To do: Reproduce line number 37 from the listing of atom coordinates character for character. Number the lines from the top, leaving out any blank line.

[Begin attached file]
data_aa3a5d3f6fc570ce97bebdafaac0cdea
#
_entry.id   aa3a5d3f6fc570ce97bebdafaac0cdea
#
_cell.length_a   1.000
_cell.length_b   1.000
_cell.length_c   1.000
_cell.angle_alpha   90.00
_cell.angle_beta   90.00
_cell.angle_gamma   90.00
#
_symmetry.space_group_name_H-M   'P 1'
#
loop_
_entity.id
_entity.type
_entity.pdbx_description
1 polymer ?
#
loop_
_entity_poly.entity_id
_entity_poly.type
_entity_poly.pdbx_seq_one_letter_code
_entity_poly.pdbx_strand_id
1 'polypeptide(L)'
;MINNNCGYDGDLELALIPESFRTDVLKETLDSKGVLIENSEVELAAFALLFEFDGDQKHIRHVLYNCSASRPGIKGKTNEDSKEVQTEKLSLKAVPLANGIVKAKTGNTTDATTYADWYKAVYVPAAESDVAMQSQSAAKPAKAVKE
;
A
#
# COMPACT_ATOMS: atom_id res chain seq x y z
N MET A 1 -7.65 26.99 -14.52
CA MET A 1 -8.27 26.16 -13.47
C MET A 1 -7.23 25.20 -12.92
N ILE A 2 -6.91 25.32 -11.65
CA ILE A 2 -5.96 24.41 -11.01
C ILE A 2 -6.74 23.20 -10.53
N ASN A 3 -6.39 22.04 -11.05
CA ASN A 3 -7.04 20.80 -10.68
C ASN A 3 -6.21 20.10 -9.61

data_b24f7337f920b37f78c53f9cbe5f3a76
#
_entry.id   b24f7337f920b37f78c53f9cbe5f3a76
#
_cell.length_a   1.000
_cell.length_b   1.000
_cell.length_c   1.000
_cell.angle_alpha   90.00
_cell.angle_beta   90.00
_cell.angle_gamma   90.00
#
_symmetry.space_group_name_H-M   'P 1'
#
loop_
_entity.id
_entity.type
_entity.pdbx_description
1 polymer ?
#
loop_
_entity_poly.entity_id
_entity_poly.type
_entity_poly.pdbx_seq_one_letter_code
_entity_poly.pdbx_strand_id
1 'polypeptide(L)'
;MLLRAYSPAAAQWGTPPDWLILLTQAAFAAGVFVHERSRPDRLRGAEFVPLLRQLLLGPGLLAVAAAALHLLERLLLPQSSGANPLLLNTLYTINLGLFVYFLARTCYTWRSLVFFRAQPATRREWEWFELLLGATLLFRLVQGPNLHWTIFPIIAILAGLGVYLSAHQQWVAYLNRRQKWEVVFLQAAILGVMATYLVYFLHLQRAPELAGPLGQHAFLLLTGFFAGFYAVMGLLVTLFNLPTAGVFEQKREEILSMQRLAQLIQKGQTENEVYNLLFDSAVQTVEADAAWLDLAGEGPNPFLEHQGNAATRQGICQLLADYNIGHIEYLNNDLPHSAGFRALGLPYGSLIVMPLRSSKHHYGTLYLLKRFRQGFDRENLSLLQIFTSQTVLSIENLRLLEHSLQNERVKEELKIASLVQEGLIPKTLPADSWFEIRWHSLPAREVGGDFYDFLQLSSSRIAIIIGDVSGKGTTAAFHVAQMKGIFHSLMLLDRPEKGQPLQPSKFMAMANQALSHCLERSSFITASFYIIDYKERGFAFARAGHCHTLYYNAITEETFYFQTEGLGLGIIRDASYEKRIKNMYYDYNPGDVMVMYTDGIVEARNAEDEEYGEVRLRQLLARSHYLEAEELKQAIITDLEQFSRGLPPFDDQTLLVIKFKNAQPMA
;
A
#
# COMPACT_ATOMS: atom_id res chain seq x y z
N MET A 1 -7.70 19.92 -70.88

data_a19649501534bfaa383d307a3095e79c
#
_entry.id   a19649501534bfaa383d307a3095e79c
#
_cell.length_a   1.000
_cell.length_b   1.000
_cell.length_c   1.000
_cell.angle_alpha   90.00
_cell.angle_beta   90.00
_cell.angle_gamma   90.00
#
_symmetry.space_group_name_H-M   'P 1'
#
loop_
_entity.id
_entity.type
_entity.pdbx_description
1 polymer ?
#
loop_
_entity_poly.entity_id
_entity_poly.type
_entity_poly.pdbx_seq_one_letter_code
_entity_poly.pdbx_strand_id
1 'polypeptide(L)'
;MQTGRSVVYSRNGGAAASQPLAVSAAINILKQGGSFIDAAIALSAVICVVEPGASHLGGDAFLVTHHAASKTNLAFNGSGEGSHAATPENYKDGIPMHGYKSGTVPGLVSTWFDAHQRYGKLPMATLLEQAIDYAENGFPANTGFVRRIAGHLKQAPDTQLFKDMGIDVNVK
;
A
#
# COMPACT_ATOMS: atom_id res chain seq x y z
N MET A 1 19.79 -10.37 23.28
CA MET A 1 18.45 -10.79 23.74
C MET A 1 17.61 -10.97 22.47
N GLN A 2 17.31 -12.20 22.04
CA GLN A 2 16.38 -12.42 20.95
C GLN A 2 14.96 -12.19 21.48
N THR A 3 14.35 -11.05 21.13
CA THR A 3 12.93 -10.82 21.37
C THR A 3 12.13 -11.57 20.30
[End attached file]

N ASN A 3 -6.39 22.04 -11.05